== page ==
If he wanted to show his fitness levels, he succeeded in that, appearing in 27 games in all competitions for Bournemouth, although he did end up getting injured again towards the end of the season. But more importantly, his performances weren’t exactly the kind that would have made you sit up and take notice. While he may have more or less been the most talented player at Bournemouth, the performances on the pitch were nothing to write home about. There was no sign of a Scholes or a Gascoigne about to burst out.
Even if that campaign were to be chalked up as one where he was trying to get into the groove of playing regular football, he hasn’t been all that great for Arsenal in the season that just ended either. In the initial stages, Wenger restricted him to just the Europa League campaign, in which he was solid but there was nothing spectacular about it, barring perhaps his role in Olivier Giroud’s wonder goal against Red Star Belgrade.
And that has been perhaps Wilshere’s biggest problem. In matches that he was expected to take the lead and drive the team forward, he seemed more often than not bogged down by the responsibility. It was definitely not the case with a Cesc Fabregas or a Tomas Rosicky, who would try and make things happen or at least increase the tempo of the attacks during a difficult game.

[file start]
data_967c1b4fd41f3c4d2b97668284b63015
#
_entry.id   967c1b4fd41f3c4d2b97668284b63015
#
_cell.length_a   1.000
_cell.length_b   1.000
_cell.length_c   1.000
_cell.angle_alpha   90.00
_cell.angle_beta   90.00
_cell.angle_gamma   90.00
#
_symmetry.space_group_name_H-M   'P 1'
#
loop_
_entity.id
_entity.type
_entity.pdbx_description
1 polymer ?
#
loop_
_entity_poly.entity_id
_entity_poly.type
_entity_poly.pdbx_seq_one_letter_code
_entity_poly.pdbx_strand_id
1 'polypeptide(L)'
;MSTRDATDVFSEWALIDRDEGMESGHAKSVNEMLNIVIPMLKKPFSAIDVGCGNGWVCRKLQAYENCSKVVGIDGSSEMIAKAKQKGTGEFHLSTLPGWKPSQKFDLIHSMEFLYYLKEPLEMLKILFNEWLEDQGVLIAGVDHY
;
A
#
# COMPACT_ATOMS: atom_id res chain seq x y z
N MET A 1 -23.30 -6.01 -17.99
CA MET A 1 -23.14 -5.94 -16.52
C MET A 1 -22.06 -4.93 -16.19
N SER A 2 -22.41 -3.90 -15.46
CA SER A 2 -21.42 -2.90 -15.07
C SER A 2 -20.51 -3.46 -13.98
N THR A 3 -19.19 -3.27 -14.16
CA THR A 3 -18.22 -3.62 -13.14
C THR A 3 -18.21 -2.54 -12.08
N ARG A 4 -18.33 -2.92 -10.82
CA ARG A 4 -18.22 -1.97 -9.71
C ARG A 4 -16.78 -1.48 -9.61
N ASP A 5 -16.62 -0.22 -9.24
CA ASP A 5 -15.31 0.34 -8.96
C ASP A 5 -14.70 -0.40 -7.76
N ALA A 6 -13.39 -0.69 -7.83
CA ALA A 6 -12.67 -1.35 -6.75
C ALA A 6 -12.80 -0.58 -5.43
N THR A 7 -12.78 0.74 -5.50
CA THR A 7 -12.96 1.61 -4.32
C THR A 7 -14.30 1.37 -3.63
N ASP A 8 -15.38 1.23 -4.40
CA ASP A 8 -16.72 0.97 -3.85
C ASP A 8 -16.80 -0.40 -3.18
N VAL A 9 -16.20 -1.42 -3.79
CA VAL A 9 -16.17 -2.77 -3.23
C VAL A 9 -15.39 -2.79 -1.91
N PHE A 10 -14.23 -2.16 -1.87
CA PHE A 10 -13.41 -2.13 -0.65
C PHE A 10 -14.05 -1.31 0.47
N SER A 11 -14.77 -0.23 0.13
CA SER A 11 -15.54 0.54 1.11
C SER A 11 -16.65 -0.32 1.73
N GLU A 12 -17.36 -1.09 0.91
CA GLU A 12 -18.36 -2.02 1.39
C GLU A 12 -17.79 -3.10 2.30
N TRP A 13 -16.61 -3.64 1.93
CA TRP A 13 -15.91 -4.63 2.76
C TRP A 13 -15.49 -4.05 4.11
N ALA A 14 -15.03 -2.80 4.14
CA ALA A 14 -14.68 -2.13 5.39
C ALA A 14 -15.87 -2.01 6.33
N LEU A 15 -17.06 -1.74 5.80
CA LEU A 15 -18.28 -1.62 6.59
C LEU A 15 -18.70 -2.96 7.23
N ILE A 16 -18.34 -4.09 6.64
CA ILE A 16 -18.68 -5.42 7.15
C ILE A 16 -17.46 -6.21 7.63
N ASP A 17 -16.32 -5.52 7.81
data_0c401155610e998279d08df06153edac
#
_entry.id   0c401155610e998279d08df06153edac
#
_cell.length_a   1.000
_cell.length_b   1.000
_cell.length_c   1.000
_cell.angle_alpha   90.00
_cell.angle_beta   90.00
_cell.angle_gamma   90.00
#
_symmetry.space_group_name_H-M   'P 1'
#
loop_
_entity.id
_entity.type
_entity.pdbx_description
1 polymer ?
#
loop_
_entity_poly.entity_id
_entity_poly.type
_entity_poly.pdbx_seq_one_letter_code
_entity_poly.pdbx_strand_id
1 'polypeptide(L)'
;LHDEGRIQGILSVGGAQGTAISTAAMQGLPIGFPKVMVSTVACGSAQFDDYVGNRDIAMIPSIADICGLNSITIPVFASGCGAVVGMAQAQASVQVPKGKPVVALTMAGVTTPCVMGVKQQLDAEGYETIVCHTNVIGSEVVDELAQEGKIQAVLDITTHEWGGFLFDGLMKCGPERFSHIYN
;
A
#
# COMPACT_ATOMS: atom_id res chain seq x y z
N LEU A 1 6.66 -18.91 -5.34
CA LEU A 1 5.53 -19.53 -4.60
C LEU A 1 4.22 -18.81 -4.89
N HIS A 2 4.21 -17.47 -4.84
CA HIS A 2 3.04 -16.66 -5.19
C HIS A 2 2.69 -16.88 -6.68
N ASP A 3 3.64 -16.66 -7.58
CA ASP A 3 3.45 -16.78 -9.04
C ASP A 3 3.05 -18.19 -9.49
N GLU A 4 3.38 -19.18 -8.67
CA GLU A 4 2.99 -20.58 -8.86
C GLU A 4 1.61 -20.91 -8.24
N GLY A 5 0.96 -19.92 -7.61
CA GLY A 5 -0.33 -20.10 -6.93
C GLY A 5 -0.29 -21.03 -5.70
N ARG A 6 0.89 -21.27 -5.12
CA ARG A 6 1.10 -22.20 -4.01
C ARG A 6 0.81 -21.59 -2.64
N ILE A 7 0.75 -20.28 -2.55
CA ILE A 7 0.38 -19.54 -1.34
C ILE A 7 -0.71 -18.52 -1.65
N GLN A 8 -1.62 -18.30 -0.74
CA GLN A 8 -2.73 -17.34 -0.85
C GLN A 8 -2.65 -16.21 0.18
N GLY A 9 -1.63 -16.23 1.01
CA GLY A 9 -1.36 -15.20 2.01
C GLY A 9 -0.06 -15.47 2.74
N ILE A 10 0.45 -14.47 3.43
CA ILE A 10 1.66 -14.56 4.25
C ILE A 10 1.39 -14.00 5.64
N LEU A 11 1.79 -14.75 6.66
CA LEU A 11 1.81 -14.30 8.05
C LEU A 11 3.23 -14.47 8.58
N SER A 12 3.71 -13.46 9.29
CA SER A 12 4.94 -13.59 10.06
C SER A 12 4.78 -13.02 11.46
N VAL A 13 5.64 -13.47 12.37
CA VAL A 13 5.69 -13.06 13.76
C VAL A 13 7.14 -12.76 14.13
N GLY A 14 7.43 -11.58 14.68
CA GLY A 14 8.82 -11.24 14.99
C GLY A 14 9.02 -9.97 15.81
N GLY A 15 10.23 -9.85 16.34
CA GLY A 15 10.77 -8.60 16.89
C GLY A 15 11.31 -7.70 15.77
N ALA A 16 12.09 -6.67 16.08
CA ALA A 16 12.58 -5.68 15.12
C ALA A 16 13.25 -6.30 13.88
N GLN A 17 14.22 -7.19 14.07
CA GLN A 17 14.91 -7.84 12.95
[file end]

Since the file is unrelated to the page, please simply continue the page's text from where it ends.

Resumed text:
Wilshere, on the other hand, seems more interested in creating moments that will stand out rather than consistent quality performances that can show he can be the midfield lynchpin for any team.
The Englishman was involved in more Premier League games in the second half of the season but most of his performances were punctuated with misplaced passes and lost possession. Wenger continued to use him despite the number of errors he was making, especially after he announced that he was stepping down at the end of the season.
But Wilshere has not been able to grasp the opportunities given to him in the last couple of seasons, and at 26 years, he is entering into the kind of territory where he will no longer be given further time to prove himself and instead would have to start showing on the pitch that he is worth having on the team.
That seems to have been the message from Unai Emery, who apparently made it clear that Wilshere will not be central to his plans. If anything, this needs to be a wake-up call for Wilshere. For far too long, he has depended on the sentimentality of Wenger to help him get opportunities. But when a manager known for his meticulous research and planning tells you that you are not part of his plans for the season, even before a ball has been kicked, it is time to dust off the mediocrity.
Football has far too many players who have not realised their potential and have been long forgotten even before they had a chance to prove their talent. For every Cristiano Ronaldo or Lionel Messi, there are a dozen other players that have been lost in obscurity. It is now or never for Wilshere to show he does not belong in the latter category.
Updated Date: Jun 20, 2018 20:55 PM